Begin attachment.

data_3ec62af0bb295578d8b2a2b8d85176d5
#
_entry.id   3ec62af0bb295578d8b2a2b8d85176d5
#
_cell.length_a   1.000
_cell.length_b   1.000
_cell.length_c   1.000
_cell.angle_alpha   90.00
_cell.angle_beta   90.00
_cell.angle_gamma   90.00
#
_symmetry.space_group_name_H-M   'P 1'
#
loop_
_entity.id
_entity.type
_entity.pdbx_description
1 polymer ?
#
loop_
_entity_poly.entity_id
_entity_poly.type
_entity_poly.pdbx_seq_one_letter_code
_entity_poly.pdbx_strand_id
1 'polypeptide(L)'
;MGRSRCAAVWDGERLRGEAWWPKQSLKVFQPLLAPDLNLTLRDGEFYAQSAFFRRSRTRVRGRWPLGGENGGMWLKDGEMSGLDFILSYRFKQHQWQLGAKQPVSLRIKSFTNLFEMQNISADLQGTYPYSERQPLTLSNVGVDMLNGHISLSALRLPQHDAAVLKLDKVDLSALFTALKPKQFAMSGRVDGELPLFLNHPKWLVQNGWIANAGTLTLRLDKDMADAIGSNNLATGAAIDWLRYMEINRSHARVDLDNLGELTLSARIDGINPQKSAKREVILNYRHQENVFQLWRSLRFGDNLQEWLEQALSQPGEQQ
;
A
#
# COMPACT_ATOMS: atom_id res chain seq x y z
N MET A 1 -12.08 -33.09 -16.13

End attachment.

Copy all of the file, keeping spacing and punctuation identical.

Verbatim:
data_3ec62af0bb295578d8b2a2b8d85176d5
#
_entry.id   3ec62af0bb295578d8b2a2b8d85176d5
#
_cell.length_a   1.000
_cell.length_b   1.000
_cell.length_c   1.000
_cell.angle_alpha   90.00
_cell.angle_beta   90.00
_cell.angle_gamma   90.00
#
_symmetry.space_group_name_H-M   'P 1'
#
loop_
_entity.id
_entity.type
_entity.pdbx_description
1 polymer ?
#
loop_
_entity_poly.entity_id
_entity_poly.type
_entity_poly.pdbx_seq_one_letter_code
_entity_poly.pdbx_strand_id
1 'polypeptide(L)'
;MGRSRCAAVWDGERLRGEAWWPKQSLKVFQPLLAPDLNLTLRDGEFYAQSAFFRRSRTRVRGRWPLGGENGGMWLKDGEMSGLDFILSYRFKQHQWQLGAKQPVSLRIKSFTNLFEMQNISADLQGTYPYSERQPLTLSNVGVDMLNGHISLSALRLPQHDAAVLKLDKVDLSALFTALKPKQFAMSGRVDGELPLFLNHPKWLVQNGWIANAGTLTLRLDKDMADAIGSNNLATGAAIDWLRYMEINRSHARVDLDNLGELTLSARIDGINPQKSAKREVILNYRHQENVFQLWRSLRFGDNLQEWLEQALSQPGEQQ
;
A
#
# COMPACT_ATOMS: atom_id res chain seq x y z
N MET A 1 -12.08 -33.09 -16.13